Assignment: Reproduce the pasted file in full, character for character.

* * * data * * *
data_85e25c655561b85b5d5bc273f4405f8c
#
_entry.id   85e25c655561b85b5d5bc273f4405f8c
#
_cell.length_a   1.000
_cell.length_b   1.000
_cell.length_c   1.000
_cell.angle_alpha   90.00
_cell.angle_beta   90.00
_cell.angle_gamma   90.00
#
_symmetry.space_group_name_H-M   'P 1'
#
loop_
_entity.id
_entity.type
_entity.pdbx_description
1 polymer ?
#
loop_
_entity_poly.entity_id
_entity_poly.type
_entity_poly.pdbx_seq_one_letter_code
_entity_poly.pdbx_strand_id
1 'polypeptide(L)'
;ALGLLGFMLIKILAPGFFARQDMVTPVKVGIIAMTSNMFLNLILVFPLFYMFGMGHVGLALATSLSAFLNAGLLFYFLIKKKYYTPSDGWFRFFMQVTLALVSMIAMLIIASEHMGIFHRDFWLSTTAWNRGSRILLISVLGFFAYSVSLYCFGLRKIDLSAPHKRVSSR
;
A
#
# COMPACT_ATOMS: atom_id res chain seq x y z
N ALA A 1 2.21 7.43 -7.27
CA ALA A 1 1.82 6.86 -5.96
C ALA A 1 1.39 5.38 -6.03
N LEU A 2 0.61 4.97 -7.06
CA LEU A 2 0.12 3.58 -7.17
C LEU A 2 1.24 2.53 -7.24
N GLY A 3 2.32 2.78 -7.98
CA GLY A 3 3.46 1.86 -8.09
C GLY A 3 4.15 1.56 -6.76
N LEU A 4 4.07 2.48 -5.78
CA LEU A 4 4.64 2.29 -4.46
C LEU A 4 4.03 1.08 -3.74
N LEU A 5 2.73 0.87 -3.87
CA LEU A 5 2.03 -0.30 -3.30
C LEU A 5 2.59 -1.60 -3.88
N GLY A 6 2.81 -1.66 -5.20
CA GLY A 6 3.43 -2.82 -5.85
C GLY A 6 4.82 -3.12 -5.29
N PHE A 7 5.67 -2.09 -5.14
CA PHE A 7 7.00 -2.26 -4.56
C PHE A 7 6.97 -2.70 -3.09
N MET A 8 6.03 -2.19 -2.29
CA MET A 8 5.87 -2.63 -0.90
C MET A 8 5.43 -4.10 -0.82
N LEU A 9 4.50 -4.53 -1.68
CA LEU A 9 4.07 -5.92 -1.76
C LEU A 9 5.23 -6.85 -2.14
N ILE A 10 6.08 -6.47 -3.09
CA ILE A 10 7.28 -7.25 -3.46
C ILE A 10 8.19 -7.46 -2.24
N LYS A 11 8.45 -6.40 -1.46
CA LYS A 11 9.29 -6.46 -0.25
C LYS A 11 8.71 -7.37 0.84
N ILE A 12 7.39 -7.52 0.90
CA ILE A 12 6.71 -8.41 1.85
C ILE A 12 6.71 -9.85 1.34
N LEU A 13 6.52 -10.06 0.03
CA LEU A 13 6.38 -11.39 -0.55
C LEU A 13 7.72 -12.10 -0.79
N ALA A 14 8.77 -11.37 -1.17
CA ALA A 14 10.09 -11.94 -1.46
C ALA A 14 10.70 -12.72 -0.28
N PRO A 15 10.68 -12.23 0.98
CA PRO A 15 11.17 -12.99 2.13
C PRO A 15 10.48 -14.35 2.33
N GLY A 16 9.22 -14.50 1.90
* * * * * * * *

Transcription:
data_85e25c655561b85b5d5bc273f4405f8c
#
_entry.id   85e25c655561b85b5d5bc273f4405f8c
#
_cell.length_a   1.000
_cell.length_b   1.000
_cell.length_c   1.000
_cell.angle_alpha   90.00
_cell.angle_beta   90.00
_cell.angle_gamma   90.00
#
_symmetry.space_group_name_H-M   'P 1'
#
loop_
_entity.id
_entity.type
_entity.pdbx_description
1 polymer ?
#
loop_
_entity_poly.entity_id
_entity_poly.type
_entity_poly.pdbx_seq_one_letter_code
_entity_poly.pdbx_strand_id
1 'polypeptide(L)'
;ALGLLGFMLIKILAPGFFARQDMVTPVKVGIIAMTSNMFLNLILVFPLFYMFGMGHVGLALATSLSAFLNAGLLFYFLIKKKYYTPSDGWFRFFMQVTLALVSMIAMLIIASEHMGIFHRDFWLSTTAWNRGSRILLISVLGFFAYSVSLYCFGLRKIDLSAPHKRVSSR
;
A
#
# COMPACT_ATOMS: atom_id res chain seq x y z
N ALA A 1 2.21 7.43 -7.27
CA ALA A 1 1.82 6.86 -5.96
C ALA A 1 1.39 5.38 -6.03
N LEU A 2 0.61 4.97 -7.06
CA LEU A 2 0.12 3.58 -7.17
C LEU A 2 1.24 2.53 -7.24
N GLY A 3 2.32 2.78 -7.98
CA GLY A 3 3.46 1.86 -8.09
C GLY A 3 4.15 1.56 -6.76
N LEU A 4 4.07 2.48 -5.78
CA LEU A 4 4.64 2.29 -4.46
C LEU A 4 4.03 1.08 -3.74
N LEU A 5 2.73 0.87 -3.87
CA LEU A 5 2.03 -0.30 -3.30
C LEU A 5 2.59 -1.60 -3.88
N GLY A 6 2.81 -1.66 -5.20
CA GLY A 6 3.43 -2.82 -5.85
C GLY A 6 4.82 -3.12 -5.29
N PHE A 7 5.67 -2.09 -5.14
CA PHE A 7 7.00 -2.26 -4.56
C PHE A 7 6.97 -2.70 -3.09
N MET A 8 6.03 -2.19 -2.29
CA MET A 8 5.87 -2.63 -0.90
C MET A 8 5.43 -4.10 -0.82
N LEU A 9 4.50 -4.53 -1.68
CA LEU A 9 4.07 -5.92 -1.76
C LEU A 9 5.23 -6.85 -2.14
N ILE A 10 6.08 -6.47 -3.09
CA ILE A 10 7.28 -7.25 -3.46
C ILE A 10 8.19 -7.46 -2.24
N LYS A 11 8.45 -6.40 -1.46
CA LYS A 11 9.29 -6.46 -0.25
C LYS A 11 8.71 -7.37 0.84
N ILE A 12 7.39 -7.52 0.90
CA ILE A 12 6.71 -8.41 1.85
C ILE A 12 6.71 -9.85 1.34
N LEU A 13 6.52 -10.06 0.03
CA LEU A 13 6.38 -11.39 -0.55
C LEU A 13 7.72 -12.10 -0.79
N ALA A 14 8.77 -11.37 -1.17
CA ALA A 14 10.09 -11.94 -1.46
C ALA A 14 10.70 -12.72 -0.28
N PRO A 15 10.68 -12.23 0.98
CA PRO A 15 11.17 -12.99 2.13
C PRO A 15 10.48 -14.35 2.33
N GLY A 16 9.22 -14.50 1.90